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The Adafruit TPL5111 Reset Enable Timer is a stand-alone breakout that will turn any electronics into low-power electronics! It will take care of enabling & disabling your electronics using a built in timer that can vary from once-every 100ms up to once every two hours. Basically, the TPL will set an enable pin high periodically, adjustable by potentiometer or resistor, and turn on your project's power. It will then wait until a signal is received from the project to tell the TPL that it can safely disable the project by setting the enable pin low
This project will turn your Raspberry Pi Zero W into an ad-blocking local DNS server with Pi Hole. When it is asked for the IP address of ads.adserver.com (for example) it will return nothing! So you will never even connect to the ad server and get the ad. Your connection will be faster, less data, and no intrusive ads. It works great on computers, tablets, phones, etc. Even if you cannot run an ad-blocker plugin on your phone or tablet, this will work and ad-blocker-detectors can't tell you're running it.
We sure love the ATmega328 here at Adafruit, and we use them a lot for our own projects. The processor has plenty of GPIO, Analog inputs, hardware UART SPI and I2C, timers and PWM galore - just enough for most simple projects. METRO Mini is the culmination of years of playing with AVRs: we wanted to make a tiny, breadboard-friendly development board that is easy to use and is hacker friendly. Metro Mini can be programmed with the Arduino IDE (select 'UNO' in the boards dropdown)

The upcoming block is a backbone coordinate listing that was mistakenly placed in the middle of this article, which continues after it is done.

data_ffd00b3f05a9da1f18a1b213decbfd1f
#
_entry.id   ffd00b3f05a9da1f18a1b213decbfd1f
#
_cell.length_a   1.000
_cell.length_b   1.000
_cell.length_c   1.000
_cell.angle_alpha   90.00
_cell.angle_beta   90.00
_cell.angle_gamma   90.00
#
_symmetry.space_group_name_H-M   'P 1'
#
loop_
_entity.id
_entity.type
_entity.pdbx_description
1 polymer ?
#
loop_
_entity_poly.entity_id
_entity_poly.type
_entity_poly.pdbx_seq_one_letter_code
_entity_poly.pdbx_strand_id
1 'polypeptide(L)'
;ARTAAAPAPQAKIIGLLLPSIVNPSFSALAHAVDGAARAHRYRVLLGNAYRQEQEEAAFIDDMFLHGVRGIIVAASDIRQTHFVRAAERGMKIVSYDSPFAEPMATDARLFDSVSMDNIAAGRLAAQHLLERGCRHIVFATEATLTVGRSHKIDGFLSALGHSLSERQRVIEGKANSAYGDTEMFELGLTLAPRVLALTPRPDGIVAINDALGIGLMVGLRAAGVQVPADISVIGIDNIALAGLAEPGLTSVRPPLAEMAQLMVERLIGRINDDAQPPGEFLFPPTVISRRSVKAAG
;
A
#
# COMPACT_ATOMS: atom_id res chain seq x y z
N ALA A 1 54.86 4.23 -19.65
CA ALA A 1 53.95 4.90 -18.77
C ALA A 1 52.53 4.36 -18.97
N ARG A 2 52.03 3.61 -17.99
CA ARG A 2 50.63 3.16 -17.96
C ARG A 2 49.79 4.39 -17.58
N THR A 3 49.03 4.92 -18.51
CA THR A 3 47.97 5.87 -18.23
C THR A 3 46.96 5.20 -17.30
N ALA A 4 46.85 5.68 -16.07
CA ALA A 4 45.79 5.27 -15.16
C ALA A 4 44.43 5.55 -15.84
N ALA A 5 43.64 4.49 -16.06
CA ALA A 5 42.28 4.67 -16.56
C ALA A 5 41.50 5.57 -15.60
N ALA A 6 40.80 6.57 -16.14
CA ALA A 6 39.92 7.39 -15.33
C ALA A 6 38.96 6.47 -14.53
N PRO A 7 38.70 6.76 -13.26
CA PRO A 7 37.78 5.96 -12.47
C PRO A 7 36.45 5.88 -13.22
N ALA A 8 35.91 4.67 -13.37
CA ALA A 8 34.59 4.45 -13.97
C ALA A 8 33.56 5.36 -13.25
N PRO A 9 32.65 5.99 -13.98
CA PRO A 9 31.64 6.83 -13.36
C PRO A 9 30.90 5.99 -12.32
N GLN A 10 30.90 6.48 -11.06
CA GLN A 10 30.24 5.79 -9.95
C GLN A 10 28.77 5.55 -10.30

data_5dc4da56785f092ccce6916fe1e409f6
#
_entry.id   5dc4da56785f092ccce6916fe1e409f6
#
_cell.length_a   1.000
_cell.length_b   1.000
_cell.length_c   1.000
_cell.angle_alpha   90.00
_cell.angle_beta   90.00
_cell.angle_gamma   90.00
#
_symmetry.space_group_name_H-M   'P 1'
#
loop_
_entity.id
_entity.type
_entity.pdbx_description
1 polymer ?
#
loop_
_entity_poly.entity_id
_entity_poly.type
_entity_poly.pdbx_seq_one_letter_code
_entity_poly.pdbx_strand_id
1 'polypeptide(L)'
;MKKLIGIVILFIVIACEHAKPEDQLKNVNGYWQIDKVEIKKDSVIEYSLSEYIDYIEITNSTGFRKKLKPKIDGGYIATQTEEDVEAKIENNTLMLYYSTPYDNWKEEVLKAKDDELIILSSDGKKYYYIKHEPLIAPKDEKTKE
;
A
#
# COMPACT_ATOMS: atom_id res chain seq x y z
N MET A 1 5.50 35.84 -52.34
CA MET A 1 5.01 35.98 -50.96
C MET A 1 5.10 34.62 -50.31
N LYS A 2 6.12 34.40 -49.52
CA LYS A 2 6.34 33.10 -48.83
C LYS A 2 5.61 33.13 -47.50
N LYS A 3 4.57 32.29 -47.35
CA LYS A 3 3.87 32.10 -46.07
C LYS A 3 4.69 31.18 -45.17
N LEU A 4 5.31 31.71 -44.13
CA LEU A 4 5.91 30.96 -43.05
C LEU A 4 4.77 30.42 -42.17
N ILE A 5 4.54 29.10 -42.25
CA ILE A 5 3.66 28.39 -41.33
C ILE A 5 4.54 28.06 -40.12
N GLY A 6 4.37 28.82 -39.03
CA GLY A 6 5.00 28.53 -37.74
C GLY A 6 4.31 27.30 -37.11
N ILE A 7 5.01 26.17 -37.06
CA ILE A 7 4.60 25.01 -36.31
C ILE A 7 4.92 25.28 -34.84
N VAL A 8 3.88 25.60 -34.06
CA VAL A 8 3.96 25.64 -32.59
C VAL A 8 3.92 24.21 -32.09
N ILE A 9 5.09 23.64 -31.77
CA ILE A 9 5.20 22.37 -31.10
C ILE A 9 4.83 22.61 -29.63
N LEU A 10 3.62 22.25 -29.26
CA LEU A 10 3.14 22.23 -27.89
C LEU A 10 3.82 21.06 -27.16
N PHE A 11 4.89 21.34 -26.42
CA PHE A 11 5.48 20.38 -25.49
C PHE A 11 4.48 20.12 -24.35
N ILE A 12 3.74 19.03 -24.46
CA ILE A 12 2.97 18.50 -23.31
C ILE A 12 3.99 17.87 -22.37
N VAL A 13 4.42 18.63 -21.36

I2C is incredibly popular because it uses only 2 wires, and like we said, multiple devices can share those wires, making it a great way to connect tons of sensors, drivers, expanders, without using all the microcontroller pins. The only bad news about I2C is that each I2C device must have a unique address - and the addresses only range from 0 to 127 (aka 0 to 0x7F hex). Since we deal with so many I2C devices we thought it would be handy to have a table with all the most common sensors and modules we encounter, and their I2C address!
The Adafruit Gemma M0 may look small and cute: round, about the size of a quarter, with friendly alligator-clip sew pads. But do not be fooled! The Gemma M0 is incredibly powerful! We've taken the same form factor we used for the original ATtiny85-based Gemma and gave it a power up. The Gemma M0 has swapped out the lightweight ATtiny85 for a ATSAMD21E18 powerhouse.
If you'd like a compact display, with buttons and a joystick - we've got what you're looking for. The Adafruit 128x64 OLED Bonnet for Raspberry Pi is the big sister to our mini PiOLED add-on. This version has 128x64 pixels (instead of 128x32) and a much larger screen besides. With the OLED display in the center, we had some space on either side so we added a 5-way joystick and two pushbuttons. Great for when you want to have a control interface for your project.
The Adafruit PiOLED is your little OLED pal, ready to snap onto any and all Raspberry Pi computers, to give you a little display. The PiOLED comes with a monochrome 128x32 OLED, with sharp white pixels. The OLED uses only the I2C pins so you have plenty of GPIO connections available for buttons, LEDs, sensors, etc. It's also nice and compact so it will fit into any case.